Edinburgh, East Lothian and Borders council leaders grow impatient over Sheriffhall Roundabout upgrade delays

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Council leaders grow frustrated at roundabout upgrade delays

Council leaders from across south-east Scotland are growing increasingly frustrated at delays to the upgrade of Sheriffhall roundabout – which is set to cost “considerably more” than the original £120m price tag.

It comes eight months after an independent report on the controversial project was completed.

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The ‘flyover’ scheme to separate local traffic from motorway traffic at the notoriously congested roundabout was approved in 2021 to cut peak journey times on the A720 make way for active travel improvements at Sheriffhall.

But looming uncertainty over time-scales and cost are casting doubt over the future of the plans, which are funded through the Edinburgh City Region Deal.

An artist's impression of the proposed flyover at Sheriffhall Roundabout on the Edinburgh city bypass.An artist's impression of the proposed flyover at Sheriffhall Roundabout on the Edinburgh city bypass.
An artist's impression of the proposed flyover at Sheriffhall Roundabout on the Edinburgh city bypass. | Transport Scotland

Edinburgh’s council leader Cammy Day questioned whether there would be an “honest discussion about whether it’s actually going to even happen” during a meeting of the Edinburgh and South East Scotland City Region Deal Joint Committee on Friday, June 7.

Day, who previously said he was “not convinced” the grade separation was the right thing for the city, raised concerns the total cost would end up being “considerably more” than the £120m budget estimated back in 2018.

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And he asked whether there would be a “blank cheque for Sheriffhall Roundabout” from Transport Scotland, who would be responsible for paying anything over the funding package coming from the UK and Scottish Governments.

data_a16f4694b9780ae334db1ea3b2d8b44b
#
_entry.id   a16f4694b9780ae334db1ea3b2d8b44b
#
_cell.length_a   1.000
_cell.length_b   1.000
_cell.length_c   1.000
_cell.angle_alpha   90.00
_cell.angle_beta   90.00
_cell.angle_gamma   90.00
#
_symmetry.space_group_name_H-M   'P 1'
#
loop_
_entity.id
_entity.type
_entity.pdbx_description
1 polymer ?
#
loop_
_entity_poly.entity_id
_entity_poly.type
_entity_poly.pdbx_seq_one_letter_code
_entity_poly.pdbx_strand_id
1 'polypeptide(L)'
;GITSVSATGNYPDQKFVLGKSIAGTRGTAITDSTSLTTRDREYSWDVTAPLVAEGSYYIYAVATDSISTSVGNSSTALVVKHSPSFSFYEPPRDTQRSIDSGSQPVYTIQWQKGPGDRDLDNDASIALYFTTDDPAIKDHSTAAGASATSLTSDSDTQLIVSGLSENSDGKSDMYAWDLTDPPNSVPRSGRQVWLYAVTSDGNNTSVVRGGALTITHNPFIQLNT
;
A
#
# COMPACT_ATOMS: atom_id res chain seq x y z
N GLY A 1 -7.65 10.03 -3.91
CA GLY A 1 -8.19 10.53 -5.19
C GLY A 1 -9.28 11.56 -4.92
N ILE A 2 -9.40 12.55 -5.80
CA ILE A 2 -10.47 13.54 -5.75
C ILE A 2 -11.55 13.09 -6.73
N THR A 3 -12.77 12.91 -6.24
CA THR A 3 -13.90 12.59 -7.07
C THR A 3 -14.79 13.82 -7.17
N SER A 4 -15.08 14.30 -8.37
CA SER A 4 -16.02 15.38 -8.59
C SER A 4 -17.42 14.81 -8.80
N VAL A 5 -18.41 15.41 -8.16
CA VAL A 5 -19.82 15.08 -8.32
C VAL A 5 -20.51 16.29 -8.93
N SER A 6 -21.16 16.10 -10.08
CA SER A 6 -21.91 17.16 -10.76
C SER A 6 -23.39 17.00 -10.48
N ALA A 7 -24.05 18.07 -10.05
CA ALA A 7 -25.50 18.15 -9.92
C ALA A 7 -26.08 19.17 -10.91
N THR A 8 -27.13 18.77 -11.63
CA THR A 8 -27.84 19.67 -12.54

Transport Scotland’s Gavin Dyet said costs would be updated soon and would be subject to “annual budget scrutiny”.

He gave the committee assurances the Scottish Government remained “committed” to the project.

Norman Hampshire, leader of East Lothian Council, said there was “huge public frustration about the delays”.

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It was originally estimated following a Public Local Inquiry (PLI) to address objectors’ concerns Ministers would issue a final decision by ‘late 2022’, allowing construction to commence in ‘Summer 2025’.

However the PLI – which has dealt with over 2,700 separate objections – remains ongoing with no decision announced, despite an independent report containing recommendations being handed to the Scottish Government last October.

Cllr Hampshire added: “We’ve  been promised this project was going to happen at least two years ago and public frustration has grown and the fact we don’t have any idea of the time-frame for a final decision to give the go-ahead.

“This project is going to be at least two years away once you give this go ahead for actually getting construction started and getting the thing built.”

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Sheriffhall Roundabout heading west. Photographer Ian Georgeson.Sheriffhall Roundabout heading west. Photographer Ian Georgeson.
Sheriffhall Roundabout heading west. Photographer Ian Georgeson.

Mr Dyet replied: “Transport Scotland would like to see the project progress as soon as possible, but I’m sure you can appreciate there was over 2,700 objections to the project and these are under active consideration and they need the scrutiny they deserve. We need to follow due process.”

Meanwhile Scottish Borders council leader Euan Jardine said he feared the hold-ups could “de-rail all the good work the city deal is doing”.

A report to the committee said: “The Scottish Government is now taking the necessary time to consider the recommendations within the independent Reporter’s report to inform a decision on whether or not to proceed to complete the statutory process for the project as promoted.”

Climate campaigners argue the scheme should be scrapped altogether as it would “generate more traffic and contradicts Transport Scotland’s goal to achieve a 20 per cent reduction in car kilometres by 2030”.

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The Sheriffhall Overarching Objectors (ShOO), who have led the fight against the roundabout upgrade, said work would “involve immense carbon emissions, primarily through the consumption of diesel oil, concrete and steel, when immediate reductions in emissions are essential to avoid catastrophic climate change”.

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